Inside every transformation, a single ListenableFuture is operated on. In the body of the apply method, the contents of that future are available as non-future values (as the future has resolved at the point the contents are executed), but if we have multiple futures we need them all to resolve before we can execute our business logic with all the values of those resolutions. That means if we have multiple futures, we need to nest the transformations. In our codebase, we hid most of those away in helper functions:

This left us with a top-level algorithm specified in a sequence of non-nested transformations, with the details of nested transformations hidden away in functions. However, it had several downsides. First and most obviously, the creation of many functions to handle this chaining, and the corresponding loss of clarity. Secondly, the addition of boilerplate such as the final keyword. Third, and less obviously, is that we had many parts of the algorithm which relied on the same future value, like the Config in the example above. So we had many extra transformations as we continued to pass ListenableFuture<Config> instead of simply Config.

Due to the way Scala for-comprehensions desugar, all the steps in the comprehension are already nested. This allowed us to clean up a lot of these intermediate helper functions.

Map vs FlatMap

As another effect of the nested for-comprehension, several of these steps lost their "future-ness" and no longer needed to be separate transform steps. Guava ListenableFuture allow transformations which either introduce more future operations (equivalent to flatMap) or transformations which are "immediate" without adding more future (equivalent to map). For-comprehensions, on the other hand are intrinsically based around flatMap (apart from the yield).

As I did this refactoring, some steps simplified from returning ListenableFuture (because they were transforming on something like a ListenableFuture<Config>) to just taking and returning plain values. These became map calls, rather than separate generators in the for-comprehension:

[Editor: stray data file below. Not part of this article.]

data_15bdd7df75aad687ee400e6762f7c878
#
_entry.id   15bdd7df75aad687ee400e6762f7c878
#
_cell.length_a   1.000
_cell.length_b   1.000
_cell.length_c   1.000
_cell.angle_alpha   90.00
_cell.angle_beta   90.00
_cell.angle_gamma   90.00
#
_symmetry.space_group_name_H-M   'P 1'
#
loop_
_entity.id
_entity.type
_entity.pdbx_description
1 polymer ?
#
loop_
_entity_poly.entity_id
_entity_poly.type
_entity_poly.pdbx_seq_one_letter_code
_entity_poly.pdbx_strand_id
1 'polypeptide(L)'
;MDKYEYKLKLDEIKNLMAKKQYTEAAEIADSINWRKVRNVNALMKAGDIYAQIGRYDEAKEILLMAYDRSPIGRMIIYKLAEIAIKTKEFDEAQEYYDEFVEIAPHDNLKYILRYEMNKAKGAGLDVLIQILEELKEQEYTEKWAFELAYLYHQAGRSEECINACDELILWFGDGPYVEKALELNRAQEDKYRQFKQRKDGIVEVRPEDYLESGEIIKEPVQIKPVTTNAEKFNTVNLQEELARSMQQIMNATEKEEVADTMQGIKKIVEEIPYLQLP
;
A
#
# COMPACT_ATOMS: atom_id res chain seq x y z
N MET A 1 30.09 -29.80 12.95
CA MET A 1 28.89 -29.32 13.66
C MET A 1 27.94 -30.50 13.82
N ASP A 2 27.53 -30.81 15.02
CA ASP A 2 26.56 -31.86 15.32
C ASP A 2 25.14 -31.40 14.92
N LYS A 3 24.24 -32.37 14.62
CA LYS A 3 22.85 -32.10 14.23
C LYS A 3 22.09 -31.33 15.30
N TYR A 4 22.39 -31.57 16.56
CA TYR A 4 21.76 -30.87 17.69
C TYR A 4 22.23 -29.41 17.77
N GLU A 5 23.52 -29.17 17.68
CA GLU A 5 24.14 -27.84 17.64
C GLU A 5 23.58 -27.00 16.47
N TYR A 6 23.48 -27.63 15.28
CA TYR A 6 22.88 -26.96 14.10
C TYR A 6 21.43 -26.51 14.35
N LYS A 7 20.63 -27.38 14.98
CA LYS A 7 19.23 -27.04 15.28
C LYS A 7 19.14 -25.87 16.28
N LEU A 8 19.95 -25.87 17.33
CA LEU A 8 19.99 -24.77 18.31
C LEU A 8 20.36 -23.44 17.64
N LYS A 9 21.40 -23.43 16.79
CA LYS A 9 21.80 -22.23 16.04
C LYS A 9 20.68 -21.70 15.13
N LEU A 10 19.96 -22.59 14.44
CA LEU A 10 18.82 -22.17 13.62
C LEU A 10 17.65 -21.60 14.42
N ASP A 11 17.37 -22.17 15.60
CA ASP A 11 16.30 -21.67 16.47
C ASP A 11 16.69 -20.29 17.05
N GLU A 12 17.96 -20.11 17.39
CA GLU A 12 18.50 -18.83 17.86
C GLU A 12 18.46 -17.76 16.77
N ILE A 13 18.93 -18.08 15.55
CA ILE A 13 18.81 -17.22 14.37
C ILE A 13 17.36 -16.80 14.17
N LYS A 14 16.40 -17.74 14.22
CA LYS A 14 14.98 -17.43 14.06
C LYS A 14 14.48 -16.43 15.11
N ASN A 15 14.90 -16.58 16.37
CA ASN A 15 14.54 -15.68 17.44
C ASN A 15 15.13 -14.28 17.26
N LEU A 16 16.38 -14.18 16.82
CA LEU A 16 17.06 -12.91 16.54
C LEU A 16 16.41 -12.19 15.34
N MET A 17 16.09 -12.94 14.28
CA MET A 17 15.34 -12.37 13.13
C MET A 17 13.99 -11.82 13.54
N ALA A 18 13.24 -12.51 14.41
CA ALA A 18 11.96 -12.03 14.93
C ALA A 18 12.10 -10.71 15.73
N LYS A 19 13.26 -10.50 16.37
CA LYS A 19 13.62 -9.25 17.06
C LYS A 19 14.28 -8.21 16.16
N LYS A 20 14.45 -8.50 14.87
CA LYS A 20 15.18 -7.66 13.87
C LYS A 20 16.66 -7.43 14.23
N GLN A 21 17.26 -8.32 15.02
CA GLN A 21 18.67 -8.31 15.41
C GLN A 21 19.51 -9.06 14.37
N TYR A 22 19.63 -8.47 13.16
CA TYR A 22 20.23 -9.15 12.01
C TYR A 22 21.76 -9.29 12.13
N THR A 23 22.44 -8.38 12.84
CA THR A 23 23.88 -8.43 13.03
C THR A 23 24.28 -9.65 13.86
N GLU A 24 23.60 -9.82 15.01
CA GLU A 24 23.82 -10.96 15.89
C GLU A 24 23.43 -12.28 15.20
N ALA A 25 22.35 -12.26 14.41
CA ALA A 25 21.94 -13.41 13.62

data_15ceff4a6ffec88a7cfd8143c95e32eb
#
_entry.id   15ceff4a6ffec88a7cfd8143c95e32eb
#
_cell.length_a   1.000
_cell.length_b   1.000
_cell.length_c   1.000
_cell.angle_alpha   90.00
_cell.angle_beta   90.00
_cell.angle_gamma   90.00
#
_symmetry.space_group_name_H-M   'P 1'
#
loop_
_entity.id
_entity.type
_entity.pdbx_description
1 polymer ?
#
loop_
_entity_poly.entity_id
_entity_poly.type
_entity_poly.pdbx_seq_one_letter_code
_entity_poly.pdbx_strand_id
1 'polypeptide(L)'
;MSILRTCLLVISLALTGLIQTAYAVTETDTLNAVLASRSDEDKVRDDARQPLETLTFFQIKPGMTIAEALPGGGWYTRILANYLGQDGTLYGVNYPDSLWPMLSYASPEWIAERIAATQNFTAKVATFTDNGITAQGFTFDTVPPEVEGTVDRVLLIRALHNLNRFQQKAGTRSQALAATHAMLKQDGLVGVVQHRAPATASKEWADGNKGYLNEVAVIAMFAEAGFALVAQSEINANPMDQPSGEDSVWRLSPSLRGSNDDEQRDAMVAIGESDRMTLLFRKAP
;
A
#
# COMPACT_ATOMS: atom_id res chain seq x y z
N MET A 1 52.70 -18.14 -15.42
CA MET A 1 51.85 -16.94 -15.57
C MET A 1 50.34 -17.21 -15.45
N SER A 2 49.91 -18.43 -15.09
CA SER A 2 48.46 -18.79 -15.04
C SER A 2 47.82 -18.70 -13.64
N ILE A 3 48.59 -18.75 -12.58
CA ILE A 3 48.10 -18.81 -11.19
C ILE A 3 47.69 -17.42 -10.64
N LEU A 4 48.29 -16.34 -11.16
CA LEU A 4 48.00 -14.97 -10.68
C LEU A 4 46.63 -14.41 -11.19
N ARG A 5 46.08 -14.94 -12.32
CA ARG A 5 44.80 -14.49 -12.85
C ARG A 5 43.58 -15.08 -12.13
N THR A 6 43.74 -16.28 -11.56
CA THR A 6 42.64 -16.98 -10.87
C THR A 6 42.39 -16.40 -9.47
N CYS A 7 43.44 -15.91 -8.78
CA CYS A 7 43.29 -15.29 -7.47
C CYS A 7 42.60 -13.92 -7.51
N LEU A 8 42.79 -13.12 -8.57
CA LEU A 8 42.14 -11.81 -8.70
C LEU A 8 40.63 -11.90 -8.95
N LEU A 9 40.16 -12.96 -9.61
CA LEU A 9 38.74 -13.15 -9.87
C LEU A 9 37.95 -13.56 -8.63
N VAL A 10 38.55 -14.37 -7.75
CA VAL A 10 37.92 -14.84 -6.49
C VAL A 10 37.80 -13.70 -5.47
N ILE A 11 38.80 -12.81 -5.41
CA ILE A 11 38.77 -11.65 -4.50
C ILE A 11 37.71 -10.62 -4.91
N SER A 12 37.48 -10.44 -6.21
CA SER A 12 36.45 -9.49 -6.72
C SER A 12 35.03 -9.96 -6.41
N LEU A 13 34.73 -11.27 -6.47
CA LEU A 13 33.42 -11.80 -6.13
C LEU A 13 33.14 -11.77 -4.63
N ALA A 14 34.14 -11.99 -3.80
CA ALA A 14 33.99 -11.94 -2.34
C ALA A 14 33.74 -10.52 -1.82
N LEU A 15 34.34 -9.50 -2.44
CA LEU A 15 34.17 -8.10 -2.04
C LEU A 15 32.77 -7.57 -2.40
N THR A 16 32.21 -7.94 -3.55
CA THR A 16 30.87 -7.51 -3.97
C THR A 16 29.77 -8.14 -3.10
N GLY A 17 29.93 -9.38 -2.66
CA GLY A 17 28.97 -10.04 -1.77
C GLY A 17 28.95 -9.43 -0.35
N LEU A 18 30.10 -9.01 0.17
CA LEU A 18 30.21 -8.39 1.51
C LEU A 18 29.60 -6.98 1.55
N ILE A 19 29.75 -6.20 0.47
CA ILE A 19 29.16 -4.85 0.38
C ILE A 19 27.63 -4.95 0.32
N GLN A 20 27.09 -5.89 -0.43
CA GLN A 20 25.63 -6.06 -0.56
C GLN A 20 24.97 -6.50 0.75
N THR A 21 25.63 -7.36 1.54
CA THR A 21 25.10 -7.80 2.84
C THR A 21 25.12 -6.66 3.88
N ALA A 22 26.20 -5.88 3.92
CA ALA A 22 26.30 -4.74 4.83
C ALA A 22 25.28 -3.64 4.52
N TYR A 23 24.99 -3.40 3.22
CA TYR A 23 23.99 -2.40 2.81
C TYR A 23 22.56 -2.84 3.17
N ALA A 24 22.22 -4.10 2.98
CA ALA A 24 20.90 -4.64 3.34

Sequential and parallel computing

I had known this before the refactoring, but I would be remiss in not mentioning that future-based generators in a for-comprehension do not run in parallel. Because of the way that flatMap works for Future, each step does not run until the previous future is resolved successfully. This is great when steps in a for-comprehension are dependent on previous steps, but do not allow for parallelism. In order to parallelize, you need to start those steps before the comprehension.


For this refactoring, unit tests did not help me very much. Because I had helper functions spread about, highly dependent on ListenableFuture, there were few unit tests which exercised many of these helpers, and many of the ones that did used mocks to isolate steps. During this refactoring I had some units which helped make sure I didn't break the general flow, but not to give me confidence that the refactored logic still flowed correctly through all the steps.

However, I did have extensive integration tests, based in Cucumber/Gerkhin BDD format, which were helpful to ensure continued functioning of the final service. These tests, while slow and more manual to run during development (more on that another time), exercise the assembled service calling to collaborating services in our development environment, and do a sufficient job of ensuring that the refactored logic is correct.

Final thoughts

This refactoring was rewarding and well worth the effort. I've been wanting to do this refactoring for quite a while, and am pleased with the outcome. The syntax support Scala provides for dealing with futures (and similar monadic types) is much easier to read, understand, and hopefully maintain. In total, the refactoring removed 25% more code than it added. This sets us up for subsequent rounds of refactoring and cleaning up a very involved aggregation service.